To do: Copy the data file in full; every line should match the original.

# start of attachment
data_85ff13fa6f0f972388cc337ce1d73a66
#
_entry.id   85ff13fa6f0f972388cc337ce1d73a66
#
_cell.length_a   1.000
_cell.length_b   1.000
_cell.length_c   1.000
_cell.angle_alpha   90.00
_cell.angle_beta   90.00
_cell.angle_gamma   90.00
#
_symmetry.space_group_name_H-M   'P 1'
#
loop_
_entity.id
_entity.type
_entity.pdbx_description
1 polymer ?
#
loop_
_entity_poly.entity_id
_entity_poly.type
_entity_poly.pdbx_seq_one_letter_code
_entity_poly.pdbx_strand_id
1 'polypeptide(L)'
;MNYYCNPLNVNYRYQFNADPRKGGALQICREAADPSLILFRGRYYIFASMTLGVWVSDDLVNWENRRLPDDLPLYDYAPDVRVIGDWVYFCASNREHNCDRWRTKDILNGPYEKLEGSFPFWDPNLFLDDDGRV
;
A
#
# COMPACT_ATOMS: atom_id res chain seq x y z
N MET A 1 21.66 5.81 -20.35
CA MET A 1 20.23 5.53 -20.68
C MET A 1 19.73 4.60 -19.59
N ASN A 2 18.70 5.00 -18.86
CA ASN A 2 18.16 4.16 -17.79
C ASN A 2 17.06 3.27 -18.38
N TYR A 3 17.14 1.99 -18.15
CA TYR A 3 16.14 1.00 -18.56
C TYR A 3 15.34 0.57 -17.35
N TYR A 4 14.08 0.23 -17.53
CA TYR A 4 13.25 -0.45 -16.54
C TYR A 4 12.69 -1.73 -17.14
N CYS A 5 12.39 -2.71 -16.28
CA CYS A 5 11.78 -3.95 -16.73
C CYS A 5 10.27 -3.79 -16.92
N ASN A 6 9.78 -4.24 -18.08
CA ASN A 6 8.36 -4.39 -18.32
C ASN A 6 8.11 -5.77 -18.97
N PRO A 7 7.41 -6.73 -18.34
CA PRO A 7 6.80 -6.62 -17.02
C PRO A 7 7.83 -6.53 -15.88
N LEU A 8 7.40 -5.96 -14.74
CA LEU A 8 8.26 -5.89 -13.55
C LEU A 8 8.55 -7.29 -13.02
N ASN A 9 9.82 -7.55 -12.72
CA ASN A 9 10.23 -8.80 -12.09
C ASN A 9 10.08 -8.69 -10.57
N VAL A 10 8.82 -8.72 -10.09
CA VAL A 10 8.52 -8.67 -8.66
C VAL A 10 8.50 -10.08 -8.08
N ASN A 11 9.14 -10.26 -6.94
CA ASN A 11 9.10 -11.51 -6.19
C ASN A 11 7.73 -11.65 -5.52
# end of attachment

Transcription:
data_85ff13fa6f0f972388cc337ce1d73a66
#
_entry.id   85ff13fa6f0f972388cc337ce1d73a66
#
_cell.length_a   1.000
_cell.length_b   1.000
_cell.length_c   1.000
_cell.angle_alpha   90.00
_cell.angle_beta   90.00
_cell.angle_gamma   90.00
#
_symmetry.space_group_name_H-M   'P 1'
#
loop_
_entity.id
_entity.type
_entity.pdbx_description
1 polymer ?
#
loop_
_entity_poly.entity_id
_entity_poly.type
_entity_poly.pdbx_seq_one_letter_code
_entity_poly.pdbx_strand_id
1 'polypeptide(L)'
;MNYYCNPLNVNYRYQFNADPRKGGALQICREAADPSLILFRGRYYIFASMTLGVWVSDDLVNWENRRLPDDLPLYDYAPDVRVIGDWVYFCASNREHNCDRWRTKDILNGPYEKLEGSFPFWDPNLFLDDDGRV
;
A
#
# COMPACT_ATOMS: atom_id res chain seq x y z
N MET A 1 21.66 5.81 -20.35
CA MET A 1 20.23 5.53 -20.68
C MET A 1 19.73 4.60 -19.59
N ASN A 2 18.70 5.00 -18.86
CA ASN A 2 18.16 4.16 -17.79
C ASN A 2 17.06 3.27 -18.38
N TYR A 3 17.14 1.99 -18.15
CA TYR A 3 16.14 1.00 -18.56
C TYR A 3 15.34 0.57 -17.35
N TYR A 4 14.08 0.23 -17.53
CA TYR A 4 13.25 -0.45 -16.54
C TYR A 4 12.69 -1.73 -17.14
N CYS A 5 12.39 -2.71 -16.28
CA CYS A 5 11.78 -3.95 -16.73
C CYS A 5 10.27 -3.79 -16.92
N ASN A 6 9.78 -4.24 -18.08
CA ASN A 6 8.36 -4.39 -18.32
C ASN A 6 8.11 -5.77 -18.97
N PRO A 7 7.41 -6.73 -18.34
CA PRO A 7 6.80 -6.62 -17.02
C PRO A 7 7.83 -6.53 -15.88
N LEU A 8 7.40 -5.96 -14.74
CA LEU A 8 8.26 -5.89 -13.55
C LEU A 8 8.55 -7.29 -13.02
N ASN A 9 9.82 -7.55 -12.72
CA ASN A 9 10.23 -8.80 -12.09
C ASN A 9 10.08 -8.69 -10.57
N VAL A 10 8.82 -8.72 -10.09
CA VAL A 10 8.52 -8.67 -8.66
C VAL A 10 8.50 -10.08 -8.08
N ASN A 11 9.14 -10.26 -6.94
CA ASN A 11 9.10 -11.51 -6.19
C ASN A 11 7.73 -11.65 -5.52